"until our bellies swelled and we jetted slurry from our dickhead arseholes " (1 Viewer)

And we are, aren’t we, us fiftysomethings?
I'd like to go on record as a 50 year-old something and say that I believe that I had nothing to do with any of that.
I think he lost his point there, in all those impressive words, and perhaps what he meant to say is that we set the stage for today's idiocy (or at least the idiocy of a subculture, and that's still what they are).

I don't necessarily agree with that either, but it's closer to the mark. Which he missed with just about every shot.
Well here's something to entertain from a man with more words than Webster...
He is a wordy bugger isn't he:), not for nothing is he called Will (up him) Self.
I'd say he was a slightly strange, wanting to be subversive fogey. Never had him pegged as an ex hipster! but he can take responsibility for them if he likes. He's not pinning it on me; I was too busy with my own Joy Division v Banarama dramas as a teenager to be cool enough to have had any kind of hand in it.

Anyway, he is too late with the hipster bashing, I liked this one:
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I don't think the article is accurate, but I enjoyed the rant. I think he has enough self-awareness to bypass the fact he can sound pompous and self-indulged.

A lot journalism sounds like it's been written by the same person, so I enjoy characters like Will. The same as Brian Sewell; he's a pompous prick of an art critic, but at least he makes it interesting.
I like him too, for the same reason.It surprises me that he regarded himself as a hipster, he's not tribal enough for that. Unless there was a - strangely weird loner tribe - that I missed.

I didn't like his recent attack on George Orwell; claiming he was a simpleton, because he was an advocate of plain language, recognising it was used a weapon to exclude people. Which I could argue Self does (but only half heartedly because, he is a skilled writer).

I know Orwell wasn't a sophisticated cynic like Huxley and Greene, whose views on society are probably more accurate - in the long run. But he also wasn't a naive idiot either, he didn't miss the mark in getting the message across about totalitarinism, but I suppose that all seems like old hat, to the hipsters:wb:. I've wandered off topic - sorry.

I don't know Brian Sewell (or any other art critics) aren't they all pompous pricks, just by default?:)
Would like to check this book out, but why does one of them have to be wrong? On a commission for using the word fear, possibly.

(My computer is about to explode with pop ups and stuff- it's a nightmare!)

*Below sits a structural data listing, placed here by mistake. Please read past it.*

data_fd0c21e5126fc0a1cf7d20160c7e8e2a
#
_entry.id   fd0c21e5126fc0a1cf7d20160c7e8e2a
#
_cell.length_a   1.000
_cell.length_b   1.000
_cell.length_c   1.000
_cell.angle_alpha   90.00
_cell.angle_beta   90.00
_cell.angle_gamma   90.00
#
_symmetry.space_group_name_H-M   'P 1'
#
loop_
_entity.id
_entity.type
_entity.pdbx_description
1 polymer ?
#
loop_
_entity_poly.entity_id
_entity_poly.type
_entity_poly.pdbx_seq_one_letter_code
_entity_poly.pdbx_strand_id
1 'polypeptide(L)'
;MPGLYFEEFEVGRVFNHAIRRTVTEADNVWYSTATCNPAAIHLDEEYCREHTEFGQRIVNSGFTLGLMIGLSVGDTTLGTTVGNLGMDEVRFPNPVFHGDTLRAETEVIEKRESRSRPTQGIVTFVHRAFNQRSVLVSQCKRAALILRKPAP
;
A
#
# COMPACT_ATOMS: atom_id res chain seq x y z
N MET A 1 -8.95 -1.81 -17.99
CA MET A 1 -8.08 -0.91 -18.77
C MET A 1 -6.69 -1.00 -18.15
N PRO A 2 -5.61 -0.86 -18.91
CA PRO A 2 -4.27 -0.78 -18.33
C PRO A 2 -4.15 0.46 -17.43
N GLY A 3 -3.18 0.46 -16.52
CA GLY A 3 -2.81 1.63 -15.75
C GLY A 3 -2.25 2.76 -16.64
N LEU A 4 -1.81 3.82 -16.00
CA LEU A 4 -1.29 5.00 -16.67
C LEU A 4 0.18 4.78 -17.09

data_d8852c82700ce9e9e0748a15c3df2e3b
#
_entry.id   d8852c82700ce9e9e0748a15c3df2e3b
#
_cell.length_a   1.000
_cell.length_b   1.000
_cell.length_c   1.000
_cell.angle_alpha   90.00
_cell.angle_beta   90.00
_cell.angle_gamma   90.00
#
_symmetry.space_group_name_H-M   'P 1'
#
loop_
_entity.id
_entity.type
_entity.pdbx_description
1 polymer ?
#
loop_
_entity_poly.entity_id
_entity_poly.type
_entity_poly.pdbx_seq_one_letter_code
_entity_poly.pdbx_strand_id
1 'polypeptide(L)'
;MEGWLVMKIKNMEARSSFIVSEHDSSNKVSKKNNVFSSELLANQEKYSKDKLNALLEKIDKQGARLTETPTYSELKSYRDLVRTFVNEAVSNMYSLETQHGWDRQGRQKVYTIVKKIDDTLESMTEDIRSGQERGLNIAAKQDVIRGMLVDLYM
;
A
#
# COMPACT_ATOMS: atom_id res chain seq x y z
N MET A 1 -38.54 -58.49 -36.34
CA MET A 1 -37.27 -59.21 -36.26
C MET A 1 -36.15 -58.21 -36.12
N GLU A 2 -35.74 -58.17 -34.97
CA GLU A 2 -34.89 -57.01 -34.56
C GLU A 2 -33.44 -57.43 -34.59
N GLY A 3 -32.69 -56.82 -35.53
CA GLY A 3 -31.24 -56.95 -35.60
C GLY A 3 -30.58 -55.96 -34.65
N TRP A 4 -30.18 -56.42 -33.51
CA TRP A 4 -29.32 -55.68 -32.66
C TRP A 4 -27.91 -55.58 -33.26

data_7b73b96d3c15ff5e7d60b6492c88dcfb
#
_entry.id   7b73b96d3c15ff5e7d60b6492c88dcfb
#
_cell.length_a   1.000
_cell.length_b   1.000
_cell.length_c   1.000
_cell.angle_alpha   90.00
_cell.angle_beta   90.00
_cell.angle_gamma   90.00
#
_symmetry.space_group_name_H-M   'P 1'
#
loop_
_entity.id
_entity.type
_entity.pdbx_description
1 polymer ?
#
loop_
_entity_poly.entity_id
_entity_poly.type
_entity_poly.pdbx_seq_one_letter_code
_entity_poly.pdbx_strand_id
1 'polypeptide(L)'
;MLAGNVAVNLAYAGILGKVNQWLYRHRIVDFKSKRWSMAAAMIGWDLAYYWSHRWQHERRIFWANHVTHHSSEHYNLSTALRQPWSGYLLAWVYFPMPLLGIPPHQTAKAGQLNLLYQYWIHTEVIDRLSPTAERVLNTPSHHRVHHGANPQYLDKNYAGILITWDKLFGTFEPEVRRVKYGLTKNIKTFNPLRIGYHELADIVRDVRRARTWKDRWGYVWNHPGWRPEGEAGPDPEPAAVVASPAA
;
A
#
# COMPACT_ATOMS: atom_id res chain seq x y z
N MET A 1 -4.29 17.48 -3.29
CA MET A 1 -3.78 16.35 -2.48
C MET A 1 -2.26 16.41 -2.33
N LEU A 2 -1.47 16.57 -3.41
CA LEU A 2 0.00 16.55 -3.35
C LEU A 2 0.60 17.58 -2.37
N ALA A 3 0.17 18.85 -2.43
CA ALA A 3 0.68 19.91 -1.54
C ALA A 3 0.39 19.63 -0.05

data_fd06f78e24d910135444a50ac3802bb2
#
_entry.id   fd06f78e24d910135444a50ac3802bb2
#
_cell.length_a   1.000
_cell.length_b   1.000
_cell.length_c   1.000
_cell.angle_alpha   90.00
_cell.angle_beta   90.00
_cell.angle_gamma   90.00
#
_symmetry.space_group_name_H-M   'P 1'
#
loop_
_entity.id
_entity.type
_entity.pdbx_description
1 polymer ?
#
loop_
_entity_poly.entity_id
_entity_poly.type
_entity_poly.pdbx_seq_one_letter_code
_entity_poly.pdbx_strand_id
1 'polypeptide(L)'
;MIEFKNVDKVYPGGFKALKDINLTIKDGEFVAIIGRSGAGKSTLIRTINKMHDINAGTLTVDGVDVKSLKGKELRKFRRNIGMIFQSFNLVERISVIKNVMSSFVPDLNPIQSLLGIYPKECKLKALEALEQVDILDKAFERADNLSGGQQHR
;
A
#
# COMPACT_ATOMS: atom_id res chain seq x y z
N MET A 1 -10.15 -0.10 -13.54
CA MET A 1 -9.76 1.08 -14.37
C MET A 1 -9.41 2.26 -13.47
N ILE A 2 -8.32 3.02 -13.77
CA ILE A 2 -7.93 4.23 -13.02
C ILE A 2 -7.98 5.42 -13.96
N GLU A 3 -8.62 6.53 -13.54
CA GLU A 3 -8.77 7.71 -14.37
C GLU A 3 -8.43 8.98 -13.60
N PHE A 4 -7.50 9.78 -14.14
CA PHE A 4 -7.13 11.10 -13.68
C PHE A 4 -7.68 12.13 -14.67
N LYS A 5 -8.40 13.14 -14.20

[... Orwell feared those who would ban books. What Huxley feared was that there would be no reason to ban a book, for there would be no one who wanted to read one. Orwell feared those who would deprive us of information.Huxley feared those who would give us so much that we would be reduced to passivity and egoism.Orwell feared that the truth would be concealed from us.Huxley feared the truth would be drowned in a sea of irrelevance.

Orwell feared we would become a captive culture. Huxley feared we would become a trivial culture, preoccupied with some equivalent of the feelies, the orgy porgy, and the centrifugal bumble puppy. As Huxley remarked in Brave New World Revisited, the civil libertarians and rationalists who are ever on the alert to oppose tyranny "failed to take into account man's almost infinite appetite for distractions." In 1984, Orwell added, people are controlled by inflicting pain. In Brave New World, they are controlled by inflicting pleasure. In short,Orwell feared that what we fear will ruin us. Huxley feared that what we desire will ruin us...]

This book is about the possibility that Huxley, not Orwell, was right.”
Neil Postman,Amusing Ourselves to Death: Public Discourse in the Age of Show Business
I can't believe the Hipster thing has gone on as long as it has to be honest. I thought Charlie Brooker / Chris Morris' Nathan Barley had them absolutely nailed and that was nearly ten years ago. And even then they were a soft target (not that that makes them any of them any less of a twat, you understand).
It's disappointing to realize that Will Self's comments on Orwell were not, in fact, taken out of context. He appears to be genuinely arguing that Orwell was a 'supreme mediocrity.' Really, Orwell's writing needs no defense. Anyone who wants an answer to Self's criticism should read the opening passage of Homage to Catalonia. That one section demonstrates beyond a doubt that Orwell had achieved an excellence of technique.

What's really funny is that Self criticizes Orwell's clarity of language as if it were something easy. It's the same juvenile opinion of anyone who sees an artist do something great and says, "I could do that." And clarity of writing occurs on two levels; the word and the idea. Finding le mot juste is hard enough. Getting a reader to understand what it all means is even harder.

Self also confuses himself by referring to both written and spoken language as if they were one and the same. They aren't.

I consider it possible, if not probable, that Self is simply trolling the literary community. In that case, 10/10.
I agree, but it's become a bit trendy to cast Orwell as the village idiot in some places.
Like Self, Orwell was a journalist and author from a privileged background.
There the similarity ends.

One an ex heroin addicted enfant terrible.
Orwell, despite the image, was a man of the world, saw corruption, evil and the abuse of power, both in India during British rule and of course in the Spanish civil war.
He knew the power of language and if he wanted to, he could have out big worded Will Self. He campaigned to simplify language to be inclusive, but not dumbed down.

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